Smart Woman: Should New Mothers Encourage Pacifier Use?

Pacifiers are a part of life for most babies. But they've faced the rap that they interfere with breastfeeding. It's an unproven theory. And now, new research suggests the opposite may actually be true.

The study presented at the Pediatric Academic Societies annual meeting says, in fact, giving a newborn a pacifier now and then, may actually increase the amount they breast-feed.

Researchers at the Oregon Health and Science University found when babies, especially those who were in pain, were  denied  pacifiers, exclusive breastfeeding decreased significantly, about 11 percentage points.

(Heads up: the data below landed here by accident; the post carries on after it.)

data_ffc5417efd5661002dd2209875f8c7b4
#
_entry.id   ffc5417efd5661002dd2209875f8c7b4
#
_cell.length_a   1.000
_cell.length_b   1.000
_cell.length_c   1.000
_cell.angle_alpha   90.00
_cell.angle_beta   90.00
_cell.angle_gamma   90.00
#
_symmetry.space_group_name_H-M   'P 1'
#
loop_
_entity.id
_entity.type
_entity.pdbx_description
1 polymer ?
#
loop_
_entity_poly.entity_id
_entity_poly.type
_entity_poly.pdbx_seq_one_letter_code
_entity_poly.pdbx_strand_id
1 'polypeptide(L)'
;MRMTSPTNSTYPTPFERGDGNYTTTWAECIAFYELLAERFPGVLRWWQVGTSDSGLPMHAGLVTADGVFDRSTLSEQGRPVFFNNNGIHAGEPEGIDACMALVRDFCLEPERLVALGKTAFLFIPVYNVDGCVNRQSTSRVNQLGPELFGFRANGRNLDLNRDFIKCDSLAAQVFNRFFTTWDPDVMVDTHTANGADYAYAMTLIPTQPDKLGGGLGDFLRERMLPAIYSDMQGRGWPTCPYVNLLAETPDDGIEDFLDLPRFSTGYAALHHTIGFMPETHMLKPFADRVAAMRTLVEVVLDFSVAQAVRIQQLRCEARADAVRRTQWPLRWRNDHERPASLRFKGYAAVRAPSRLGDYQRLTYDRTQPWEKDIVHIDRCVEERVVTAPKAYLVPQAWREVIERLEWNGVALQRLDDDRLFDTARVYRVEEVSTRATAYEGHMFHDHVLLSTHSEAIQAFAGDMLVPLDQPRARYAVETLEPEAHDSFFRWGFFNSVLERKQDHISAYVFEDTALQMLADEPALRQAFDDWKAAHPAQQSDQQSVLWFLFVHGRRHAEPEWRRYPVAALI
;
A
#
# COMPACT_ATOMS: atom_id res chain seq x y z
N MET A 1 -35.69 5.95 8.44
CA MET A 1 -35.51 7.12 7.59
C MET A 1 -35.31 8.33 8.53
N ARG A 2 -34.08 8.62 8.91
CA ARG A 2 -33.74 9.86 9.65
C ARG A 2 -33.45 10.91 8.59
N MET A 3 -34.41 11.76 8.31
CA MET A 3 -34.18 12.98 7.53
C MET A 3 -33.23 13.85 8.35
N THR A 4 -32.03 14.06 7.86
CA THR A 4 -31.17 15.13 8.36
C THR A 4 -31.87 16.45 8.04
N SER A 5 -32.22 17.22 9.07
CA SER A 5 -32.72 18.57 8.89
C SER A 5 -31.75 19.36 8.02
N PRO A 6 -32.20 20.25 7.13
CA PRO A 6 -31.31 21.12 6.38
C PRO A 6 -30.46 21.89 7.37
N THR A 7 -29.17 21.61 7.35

The study also reported a 10 percentage point jump in newborns receiving supplemental formula, when pacifiers were denied.
Studies have shown that breastfeeding an infant causes fewer health problems. The American Academy of Pediatrics recommends mothers breastfeed exclusively for the first six months. Yet many child experts have discouraged new parents and hospitals from introducing pacifiers in the early months of life, even though studies show pacifiers are known to decrease the risk of sudden infant death syndrome or SIDS. 

Studies have shown that breastfeeding also benefits mothers, including getting them to reverse pregnancy-associated weight gain.

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